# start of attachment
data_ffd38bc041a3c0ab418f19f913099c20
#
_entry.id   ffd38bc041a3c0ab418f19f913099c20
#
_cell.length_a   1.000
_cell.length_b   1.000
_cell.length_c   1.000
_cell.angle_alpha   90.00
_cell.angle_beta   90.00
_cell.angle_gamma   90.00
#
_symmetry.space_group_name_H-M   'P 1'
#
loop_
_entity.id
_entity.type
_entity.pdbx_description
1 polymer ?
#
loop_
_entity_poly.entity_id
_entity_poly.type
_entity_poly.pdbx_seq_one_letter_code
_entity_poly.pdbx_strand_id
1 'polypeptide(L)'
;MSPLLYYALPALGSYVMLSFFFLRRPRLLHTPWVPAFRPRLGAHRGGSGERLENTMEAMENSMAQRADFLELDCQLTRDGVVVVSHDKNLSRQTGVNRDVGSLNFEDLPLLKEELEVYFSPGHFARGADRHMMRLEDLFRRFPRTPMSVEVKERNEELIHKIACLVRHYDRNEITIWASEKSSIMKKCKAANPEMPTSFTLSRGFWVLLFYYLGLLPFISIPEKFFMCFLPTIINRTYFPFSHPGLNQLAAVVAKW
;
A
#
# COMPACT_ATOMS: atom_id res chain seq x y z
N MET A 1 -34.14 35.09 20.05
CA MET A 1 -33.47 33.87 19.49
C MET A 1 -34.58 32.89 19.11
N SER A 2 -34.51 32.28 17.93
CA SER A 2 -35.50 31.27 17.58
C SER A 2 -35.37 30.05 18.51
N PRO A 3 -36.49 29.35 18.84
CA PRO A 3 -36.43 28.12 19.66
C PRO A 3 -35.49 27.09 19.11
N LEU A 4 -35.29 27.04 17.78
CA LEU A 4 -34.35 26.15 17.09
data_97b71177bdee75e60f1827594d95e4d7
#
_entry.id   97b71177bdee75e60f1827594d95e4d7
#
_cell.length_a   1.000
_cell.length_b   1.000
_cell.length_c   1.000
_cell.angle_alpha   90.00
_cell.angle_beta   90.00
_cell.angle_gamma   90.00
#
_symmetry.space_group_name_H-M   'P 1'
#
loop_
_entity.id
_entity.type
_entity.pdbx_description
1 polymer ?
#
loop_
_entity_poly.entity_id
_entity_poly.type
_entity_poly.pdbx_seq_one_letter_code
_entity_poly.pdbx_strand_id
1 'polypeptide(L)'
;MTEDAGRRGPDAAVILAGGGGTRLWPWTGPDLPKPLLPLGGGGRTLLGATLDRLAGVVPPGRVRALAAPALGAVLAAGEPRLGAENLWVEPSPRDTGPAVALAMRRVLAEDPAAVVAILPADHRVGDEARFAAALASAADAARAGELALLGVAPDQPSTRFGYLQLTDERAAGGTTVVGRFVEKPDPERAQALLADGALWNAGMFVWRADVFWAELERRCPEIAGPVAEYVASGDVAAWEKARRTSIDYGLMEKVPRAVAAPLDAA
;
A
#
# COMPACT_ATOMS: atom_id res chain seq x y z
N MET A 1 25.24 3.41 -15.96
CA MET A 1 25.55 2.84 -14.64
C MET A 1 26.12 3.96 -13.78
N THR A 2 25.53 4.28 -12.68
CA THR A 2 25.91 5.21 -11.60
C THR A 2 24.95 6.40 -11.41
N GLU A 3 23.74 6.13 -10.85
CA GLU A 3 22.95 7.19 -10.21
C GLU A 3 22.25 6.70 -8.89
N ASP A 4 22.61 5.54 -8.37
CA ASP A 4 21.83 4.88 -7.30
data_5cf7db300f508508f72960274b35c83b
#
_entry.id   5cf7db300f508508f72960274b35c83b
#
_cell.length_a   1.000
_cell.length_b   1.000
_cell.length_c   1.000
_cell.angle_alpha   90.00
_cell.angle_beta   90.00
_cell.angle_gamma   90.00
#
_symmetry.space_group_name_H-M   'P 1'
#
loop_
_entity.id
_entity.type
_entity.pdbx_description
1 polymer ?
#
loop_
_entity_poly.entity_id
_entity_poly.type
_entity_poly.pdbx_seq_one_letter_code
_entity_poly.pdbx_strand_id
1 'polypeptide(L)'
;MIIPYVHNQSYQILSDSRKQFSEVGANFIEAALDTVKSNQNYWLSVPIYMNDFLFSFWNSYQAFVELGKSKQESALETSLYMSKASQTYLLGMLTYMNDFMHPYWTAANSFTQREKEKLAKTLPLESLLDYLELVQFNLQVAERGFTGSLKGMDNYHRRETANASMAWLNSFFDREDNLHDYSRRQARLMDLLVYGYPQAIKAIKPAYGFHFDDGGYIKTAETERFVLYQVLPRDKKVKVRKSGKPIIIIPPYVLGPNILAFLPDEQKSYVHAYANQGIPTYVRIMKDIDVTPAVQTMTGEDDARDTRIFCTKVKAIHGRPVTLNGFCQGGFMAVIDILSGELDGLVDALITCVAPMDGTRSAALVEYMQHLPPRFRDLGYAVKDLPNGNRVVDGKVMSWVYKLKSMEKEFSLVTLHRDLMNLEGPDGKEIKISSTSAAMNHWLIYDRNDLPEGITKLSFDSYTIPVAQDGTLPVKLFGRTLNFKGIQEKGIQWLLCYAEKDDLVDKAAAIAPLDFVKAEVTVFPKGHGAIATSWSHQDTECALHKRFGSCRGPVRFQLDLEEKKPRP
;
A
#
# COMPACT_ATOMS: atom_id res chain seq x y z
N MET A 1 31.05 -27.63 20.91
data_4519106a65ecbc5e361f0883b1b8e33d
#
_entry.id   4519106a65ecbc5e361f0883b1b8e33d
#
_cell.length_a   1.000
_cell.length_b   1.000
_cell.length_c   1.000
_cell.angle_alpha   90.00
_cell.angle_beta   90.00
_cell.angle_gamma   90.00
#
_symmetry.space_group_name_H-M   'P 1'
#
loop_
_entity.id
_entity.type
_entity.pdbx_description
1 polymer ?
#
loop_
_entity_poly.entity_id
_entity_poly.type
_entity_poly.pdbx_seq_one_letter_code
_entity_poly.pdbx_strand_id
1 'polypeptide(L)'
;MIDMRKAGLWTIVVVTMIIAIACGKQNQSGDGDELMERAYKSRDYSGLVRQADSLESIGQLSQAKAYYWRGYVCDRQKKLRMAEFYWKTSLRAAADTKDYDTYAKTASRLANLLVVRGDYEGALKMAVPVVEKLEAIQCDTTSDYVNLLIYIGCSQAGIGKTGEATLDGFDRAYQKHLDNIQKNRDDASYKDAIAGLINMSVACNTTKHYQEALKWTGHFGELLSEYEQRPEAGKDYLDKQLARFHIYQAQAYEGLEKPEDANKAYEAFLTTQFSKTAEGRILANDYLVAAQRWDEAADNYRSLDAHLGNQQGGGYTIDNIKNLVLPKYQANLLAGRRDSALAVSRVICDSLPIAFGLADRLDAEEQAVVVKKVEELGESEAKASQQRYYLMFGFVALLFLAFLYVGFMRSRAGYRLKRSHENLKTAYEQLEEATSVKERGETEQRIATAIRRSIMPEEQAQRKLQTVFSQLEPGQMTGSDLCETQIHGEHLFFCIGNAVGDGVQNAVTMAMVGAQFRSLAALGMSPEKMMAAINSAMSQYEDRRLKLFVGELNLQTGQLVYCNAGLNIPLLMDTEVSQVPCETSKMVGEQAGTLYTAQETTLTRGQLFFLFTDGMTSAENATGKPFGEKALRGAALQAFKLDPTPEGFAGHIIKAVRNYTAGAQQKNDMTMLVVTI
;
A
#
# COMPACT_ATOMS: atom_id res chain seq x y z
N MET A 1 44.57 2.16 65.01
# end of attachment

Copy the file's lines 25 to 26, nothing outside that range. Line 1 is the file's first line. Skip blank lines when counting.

1 'polypeptide(L)'
;MSPLLYYALPALGSYVMLSFFFLRRPRLLHTPWVPAFRPRLGAHRGGSGERLENTMEAMENSMAQRADFLELDCQLTRDGVVVVSHDKNLSRQTGVNRDVGSLNFEDLPLLKEELEVYFSPGHFARGADRHMMRLEDLFRRFPRTPMSVEVKERNEELIHKIACLVRHYDRNEITIWASEKSSIMKKCKAANPEMPTSFTLSRGFWVLLFYYLGLLPFISIPEKFFMCFLPTIINRTYFPFSHPGLNQLAAVVAKW